Forbidden City's treasures in London exhibition

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Hidden treasures never seen outside the Forbidden City in Beijing are to be shown in Britain in an exhibition exploring the three most powerful emperors of China's last dynasty.

Hidden treasures never seen outside the Forbidden City in Beijing are to be shown in Britain in an exhibition exploring the three most powerful emperors of China's last dynasty.

The Royal Academy in London has negotiated with the Chinese government to borrow 400 paintings, jades, bronzes, porcelain, robes and armour from the imperial collection. Some are nearly 300 years old.

The Chinese authorities usually permit a maximum of 15 per cent of foreign loans to be from its highest category of treasures, but half of the paintings and objects in the show will be first class.

This will be the biggest display of Chinese art in London since the ground-breaking exhibition of 1935, also at the Royal Academy, which forced even experts at the British Museum to re-consider the significance of early Chinese culture. More than 30 years have passed since the academy staged its acclaimed Genius of China show which attracted 770,000 visitors.

Zha Peixin, the Chinese ambassador, said: "China: the Three Emperors, 1662-1795 offers the world an opportune insight into the wealth of the national treasures held at the Palace Museum, Beijing [also known as the Forbidden City].

"The government of the People's Republic of China fully supports the Royal Academy of Arts for this landmark exhibition."

Yasha Ke, the Chinese cultural attaché, said that while Britain's stately homes were packed with oriental porcelain and silks, these were the goods prepared for export. "The quality in National Trust properties does not compare with the royal collections from the Forbidden City."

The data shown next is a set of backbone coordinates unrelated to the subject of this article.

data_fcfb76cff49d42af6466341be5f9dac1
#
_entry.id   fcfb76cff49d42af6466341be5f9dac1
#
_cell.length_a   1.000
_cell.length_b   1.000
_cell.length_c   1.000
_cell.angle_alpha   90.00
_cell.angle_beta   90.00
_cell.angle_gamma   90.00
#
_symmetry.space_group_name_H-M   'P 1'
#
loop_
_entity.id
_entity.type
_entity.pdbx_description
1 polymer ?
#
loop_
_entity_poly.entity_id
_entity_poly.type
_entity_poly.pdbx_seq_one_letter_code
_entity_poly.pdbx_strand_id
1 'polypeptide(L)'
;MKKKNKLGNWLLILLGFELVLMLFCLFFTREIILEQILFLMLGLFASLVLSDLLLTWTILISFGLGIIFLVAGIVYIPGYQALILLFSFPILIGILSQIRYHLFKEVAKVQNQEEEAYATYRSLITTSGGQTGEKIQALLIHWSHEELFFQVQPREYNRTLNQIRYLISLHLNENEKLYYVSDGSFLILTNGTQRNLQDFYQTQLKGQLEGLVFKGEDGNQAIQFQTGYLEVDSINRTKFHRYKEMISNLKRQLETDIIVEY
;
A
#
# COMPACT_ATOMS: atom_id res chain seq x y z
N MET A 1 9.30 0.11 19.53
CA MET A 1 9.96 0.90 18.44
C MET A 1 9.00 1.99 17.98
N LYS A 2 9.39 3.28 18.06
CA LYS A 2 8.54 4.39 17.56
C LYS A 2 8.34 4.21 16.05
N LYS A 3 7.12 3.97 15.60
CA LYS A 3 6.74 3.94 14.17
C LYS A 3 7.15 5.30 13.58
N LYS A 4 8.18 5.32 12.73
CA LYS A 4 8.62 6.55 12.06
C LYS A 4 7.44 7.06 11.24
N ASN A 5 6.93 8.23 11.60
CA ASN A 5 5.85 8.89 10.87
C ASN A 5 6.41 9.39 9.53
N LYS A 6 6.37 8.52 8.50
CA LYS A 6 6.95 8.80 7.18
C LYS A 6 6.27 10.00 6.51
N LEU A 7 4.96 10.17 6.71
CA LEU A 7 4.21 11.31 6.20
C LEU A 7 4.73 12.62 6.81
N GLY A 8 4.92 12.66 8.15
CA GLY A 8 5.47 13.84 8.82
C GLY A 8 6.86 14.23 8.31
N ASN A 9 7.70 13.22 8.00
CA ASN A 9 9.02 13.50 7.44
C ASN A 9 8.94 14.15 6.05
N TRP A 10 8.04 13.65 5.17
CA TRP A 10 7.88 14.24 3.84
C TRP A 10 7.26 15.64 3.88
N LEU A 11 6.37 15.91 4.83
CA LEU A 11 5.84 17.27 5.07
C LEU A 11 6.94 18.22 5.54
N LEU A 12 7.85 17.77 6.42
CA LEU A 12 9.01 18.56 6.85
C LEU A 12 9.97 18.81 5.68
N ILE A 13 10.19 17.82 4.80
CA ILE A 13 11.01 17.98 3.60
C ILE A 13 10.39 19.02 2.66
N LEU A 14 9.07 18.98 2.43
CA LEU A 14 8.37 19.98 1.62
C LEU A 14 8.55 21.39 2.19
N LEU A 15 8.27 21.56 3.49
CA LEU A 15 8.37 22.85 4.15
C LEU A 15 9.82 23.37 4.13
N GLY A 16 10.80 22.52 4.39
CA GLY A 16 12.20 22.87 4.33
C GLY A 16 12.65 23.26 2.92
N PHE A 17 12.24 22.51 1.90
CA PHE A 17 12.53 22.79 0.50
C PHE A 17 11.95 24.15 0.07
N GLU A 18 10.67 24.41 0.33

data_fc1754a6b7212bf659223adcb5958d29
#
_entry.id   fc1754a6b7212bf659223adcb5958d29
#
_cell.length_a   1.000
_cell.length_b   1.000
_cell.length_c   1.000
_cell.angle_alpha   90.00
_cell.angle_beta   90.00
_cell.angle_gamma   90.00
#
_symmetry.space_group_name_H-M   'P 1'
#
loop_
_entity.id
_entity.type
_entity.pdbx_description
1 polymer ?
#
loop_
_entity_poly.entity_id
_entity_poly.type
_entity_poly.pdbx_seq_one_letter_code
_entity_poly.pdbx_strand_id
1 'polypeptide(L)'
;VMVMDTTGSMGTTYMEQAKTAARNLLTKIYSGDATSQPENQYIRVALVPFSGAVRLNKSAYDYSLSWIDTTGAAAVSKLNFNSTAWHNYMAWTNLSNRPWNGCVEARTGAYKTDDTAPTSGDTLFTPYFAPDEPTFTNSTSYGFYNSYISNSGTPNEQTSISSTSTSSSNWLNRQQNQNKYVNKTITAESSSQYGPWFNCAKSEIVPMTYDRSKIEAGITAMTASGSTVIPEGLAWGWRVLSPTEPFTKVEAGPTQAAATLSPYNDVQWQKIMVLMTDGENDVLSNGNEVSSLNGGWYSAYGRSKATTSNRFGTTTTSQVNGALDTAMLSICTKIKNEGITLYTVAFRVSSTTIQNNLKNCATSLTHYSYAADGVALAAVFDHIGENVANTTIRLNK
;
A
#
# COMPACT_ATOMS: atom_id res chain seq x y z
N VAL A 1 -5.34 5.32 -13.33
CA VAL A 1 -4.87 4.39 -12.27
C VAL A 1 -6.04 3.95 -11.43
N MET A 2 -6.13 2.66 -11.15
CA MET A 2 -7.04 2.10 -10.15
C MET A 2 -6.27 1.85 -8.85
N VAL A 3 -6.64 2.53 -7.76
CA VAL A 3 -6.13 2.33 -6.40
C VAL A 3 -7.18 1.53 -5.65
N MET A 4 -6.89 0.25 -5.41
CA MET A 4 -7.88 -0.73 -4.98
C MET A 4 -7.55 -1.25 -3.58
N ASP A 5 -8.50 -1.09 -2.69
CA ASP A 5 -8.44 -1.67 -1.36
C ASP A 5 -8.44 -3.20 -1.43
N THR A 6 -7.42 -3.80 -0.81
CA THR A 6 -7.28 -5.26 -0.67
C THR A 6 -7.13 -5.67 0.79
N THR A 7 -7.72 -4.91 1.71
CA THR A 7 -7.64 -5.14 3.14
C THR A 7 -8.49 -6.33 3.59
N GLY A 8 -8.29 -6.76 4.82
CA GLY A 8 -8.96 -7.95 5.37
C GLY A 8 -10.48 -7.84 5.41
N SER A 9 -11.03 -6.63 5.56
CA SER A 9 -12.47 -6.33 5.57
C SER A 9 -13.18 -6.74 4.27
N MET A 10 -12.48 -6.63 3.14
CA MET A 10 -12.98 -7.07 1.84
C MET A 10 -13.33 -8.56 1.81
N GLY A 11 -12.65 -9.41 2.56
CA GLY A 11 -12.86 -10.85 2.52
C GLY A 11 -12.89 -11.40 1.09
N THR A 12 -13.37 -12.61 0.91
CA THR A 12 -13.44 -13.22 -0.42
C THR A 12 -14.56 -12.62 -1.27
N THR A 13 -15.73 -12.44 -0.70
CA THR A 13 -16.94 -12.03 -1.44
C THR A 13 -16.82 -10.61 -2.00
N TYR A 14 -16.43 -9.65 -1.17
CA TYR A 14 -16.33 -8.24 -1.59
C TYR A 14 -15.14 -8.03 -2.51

The exhibition, which is sponsored by Goldman Sachs, will focus on the artistic riches of the 17th and 18th century after the Xing dynasty, who were Manchu not Chinese, had overthrown the reigning Ming dynasty. Three powerful emperors ruled for most of these two centuries. They were the Kangxi Emperor (1662-1722), regarded as one of the greatest of all Chinese rulers, the Yongzheng Emperor (1723-35), a great patron of the arts, and the Qianlong Emperor (1736-95) whose extensive acquisitions form the core of the Palace Museum today.

Jessica Rawson, one of the exhibition's curators, said the Chinese empire was rivalled only by the Russian, and no other single country could compare with its creative output.

"China was then, as now, undoubtedly one of the greatest powers in the world. It's very easy in the West to underestimate how dominant China was in the 18th century," she said.

Culture was one of the means the emperors used to assert their legitimacy and authority and dominate the great diversity of different ethnic nationalities within their rule, which stretched from Mongolia to Vietnam.

All three of these emperors were Buddhists, military leaders and great calligraphers. They had themselves portrayed in magnificent paintings and commissioned dazzling works of art. They used Jesuit priests to learn something of the science of the West to assist in their understanding of the heavens on which they relied for good fortune.

The exhibition will include formal ritual portraits of the three emperors, depicted on dragon thrones and dressed in ceremonial robes of yellow silk.

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